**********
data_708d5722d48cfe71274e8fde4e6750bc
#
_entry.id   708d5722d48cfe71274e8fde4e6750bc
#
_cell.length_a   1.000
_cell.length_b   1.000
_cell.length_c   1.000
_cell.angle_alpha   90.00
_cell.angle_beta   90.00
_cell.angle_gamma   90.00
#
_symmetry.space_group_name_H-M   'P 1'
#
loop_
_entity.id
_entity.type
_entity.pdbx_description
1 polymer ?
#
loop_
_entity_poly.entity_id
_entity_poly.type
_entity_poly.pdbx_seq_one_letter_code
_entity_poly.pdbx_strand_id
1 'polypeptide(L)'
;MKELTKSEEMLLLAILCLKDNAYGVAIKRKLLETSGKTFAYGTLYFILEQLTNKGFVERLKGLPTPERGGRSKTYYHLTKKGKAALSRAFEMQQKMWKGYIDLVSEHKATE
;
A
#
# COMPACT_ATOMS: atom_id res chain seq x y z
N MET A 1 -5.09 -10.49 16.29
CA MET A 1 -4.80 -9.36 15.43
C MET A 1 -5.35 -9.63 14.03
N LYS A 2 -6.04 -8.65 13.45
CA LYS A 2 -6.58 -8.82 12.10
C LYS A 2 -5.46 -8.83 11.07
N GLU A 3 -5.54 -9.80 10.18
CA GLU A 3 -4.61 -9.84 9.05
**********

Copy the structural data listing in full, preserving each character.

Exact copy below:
data_708d5722d48cfe71274e8fde4e6750bc
#
_entry.id   708d5722d48cfe71274e8fde4e6750bc
#
_cell.length_a   1.000
_cell.length_b   1.000
_cell.length_c   1.000
_cell.angle_alpha   90.00
_cell.angle_beta   90.00
_cell.angle_gamma   90.00
#
_symmetry.space_group_name_H-M   'P 1'
#
loop_
_entity.id
_entity.type
_entity.pdbx_description
1 polymer ?
#
loop_
_entity_poly.entity_id
_entity_poly.type
_entity_poly.pdbx_seq_one_letter_code
_entity_poly.pdbx_strand_id
1 'polypeptide(L)'
;MKELTKSEEMLLLAILCLKDNAYGVAIKRKLLETSGKTFAYGTLYFILEQLTNKGFVERLKGLPTPERGGRSKTYYHLTKKGKAALSRAFEMQQKMWKGYIDLVSEHKATE
;
A
#
# COMPACT_ATOMS: atom_id res chain seq x y z
N MET A 1 -5.09 -10.49 16.29
CA MET A 1 -4.80 -9.36 15.43
C MET A 1 -5.35 -9.63 14.03
N LYS A 2 -6.04 -8.65 13.45
CA LYS A 2 -6.58 -8.82 12.10
C LYS A 2 -5.46 -8.83 11.07
N GLU A 3 -5.54 -9.80 10.18
CA GLU A 3 -4.61 -9.84 9.05